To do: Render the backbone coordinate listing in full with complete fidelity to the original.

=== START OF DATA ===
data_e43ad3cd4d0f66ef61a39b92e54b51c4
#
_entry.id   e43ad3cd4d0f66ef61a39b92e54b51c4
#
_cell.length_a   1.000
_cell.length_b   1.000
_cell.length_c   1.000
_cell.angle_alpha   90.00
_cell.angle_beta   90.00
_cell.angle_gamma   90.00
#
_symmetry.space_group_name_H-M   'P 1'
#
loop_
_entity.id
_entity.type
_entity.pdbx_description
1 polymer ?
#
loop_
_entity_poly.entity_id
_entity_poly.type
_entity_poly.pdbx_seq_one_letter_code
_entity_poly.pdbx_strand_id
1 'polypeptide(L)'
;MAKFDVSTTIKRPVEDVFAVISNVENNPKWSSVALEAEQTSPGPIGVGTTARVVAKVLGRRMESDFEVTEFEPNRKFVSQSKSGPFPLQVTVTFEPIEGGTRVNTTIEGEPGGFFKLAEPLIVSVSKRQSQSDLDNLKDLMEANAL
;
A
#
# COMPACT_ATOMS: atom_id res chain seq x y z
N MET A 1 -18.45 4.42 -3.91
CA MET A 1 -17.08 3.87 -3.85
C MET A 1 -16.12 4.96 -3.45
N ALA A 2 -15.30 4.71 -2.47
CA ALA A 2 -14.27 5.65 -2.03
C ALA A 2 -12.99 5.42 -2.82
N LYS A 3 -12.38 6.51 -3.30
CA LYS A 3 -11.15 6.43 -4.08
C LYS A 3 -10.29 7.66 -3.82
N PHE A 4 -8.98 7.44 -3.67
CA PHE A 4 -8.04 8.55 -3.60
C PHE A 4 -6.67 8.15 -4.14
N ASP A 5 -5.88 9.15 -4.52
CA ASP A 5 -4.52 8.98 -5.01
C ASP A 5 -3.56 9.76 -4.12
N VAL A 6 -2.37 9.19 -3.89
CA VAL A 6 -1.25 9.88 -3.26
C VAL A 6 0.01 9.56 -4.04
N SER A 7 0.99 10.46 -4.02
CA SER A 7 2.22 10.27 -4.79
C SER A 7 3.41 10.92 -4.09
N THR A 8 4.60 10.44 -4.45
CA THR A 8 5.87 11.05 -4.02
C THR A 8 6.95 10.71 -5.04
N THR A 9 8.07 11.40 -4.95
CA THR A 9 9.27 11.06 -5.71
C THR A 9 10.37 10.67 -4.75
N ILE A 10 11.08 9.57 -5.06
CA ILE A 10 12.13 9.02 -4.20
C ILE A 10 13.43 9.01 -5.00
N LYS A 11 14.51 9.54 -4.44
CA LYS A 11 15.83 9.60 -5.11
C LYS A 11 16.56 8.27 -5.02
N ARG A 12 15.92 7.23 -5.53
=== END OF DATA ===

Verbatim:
data_e43ad3cd4d0f66ef61a39b92e54b51c4
#
_entry.id   e43ad3cd4d0f66ef61a39b92e54b51c4
#
_cell.length_a   1.000
_cell.length_b   1.000
_cell.length_c   1.000
_cell.angle_alpha   90.00
_cell.angle_beta   90.00
_cell.angle_gamma   90.00
#
_symmetry.space_group_name_H-M   'P 1'
#
loop_
_entity.id
_entity.type
_entity.pdbx_description
1 polymer ?
#
loop_
_entity_poly.entity_id
_entity_poly.type
_entity_poly.pdbx_seq_one_letter_code
_entity_poly.pdbx_strand_id
1 'polypeptide(L)'
;MAKFDVSTTIKRPVEDVFAVISNVENNPKWSSVALEAEQTSPGPIGVGTTARVVAKVLGRRMESDFEVTEFEPNRKFVSQSKSGPFPLQVTVTFEPIEGGTRVNTTIEGEPGGFFKLAEPLIVSVSKRQSQSDLDNLKDLMEANAL
;
A
#
# COMPACT_ATOMS: atom_id res chain seq x y z
N MET A 1 -18.45 4.42 -3.91
CA MET A 1 -17.08 3.87 -3.85
C MET A 1 -16.12 4.96 -3.45
N ALA A 2 -15.30 4.71 -2.47
CA ALA A 2 -14.27 5.65 -2.03
C ALA A 2 -12.99 5.42 -2.82
N LYS A 3 -12.38 6.51 -3.30
CA LYS A 3 -11.15 6.43 -4.08
C LYS A 3 -10.29 7.66 -3.82
N PHE A 4 -8.98 7.44 -3.67
CA PHE A 4 -8.04 8.55 -3.60
C PHE A 4 -6.67 8.15 -4.14
N ASP A 5 -5.88 9.15 -4.52
CA ASP A 5 -4.52 8.98 -5.01
C ASP A 5 -3.56 9.76 -4.12
N VAL A 6 -2.37 9.19 -3.89
CA VAL A 6 -1.25 9.88 -3.26
C VAL A 6 0.01 9.56 -4.04
N SER A 7 0.99 10.46 -4.02
CA SER A 7 2.22 10.27 -4.79
C SER A 7 3.41 10.92 -4.09
N THR A 8 4.60 10.44 -4.45
CA THR A 8 5.87 11.05 -4.02
C THR A 8 6.95 10.71 -5.04
N THR A 9 8.07 11.40 -4.95
CA THR A 9 9.27 11.06 -5.71
C THR A 9 10.37 10.67 -4.75
N ILE A 10 11.08 9.57 -5.06
CA ILE A 10 12.13 9.02 -4.20
C ILE A 10 13.43 9.01 -5.00
N LYS A 11 14.51 9.54 -4.44
CA LYS A 11 15.83 9.60 -5.11
C LYS A 11 16.56 8.27 -5.02
N ARG A 12 15.92 7.23 -5.53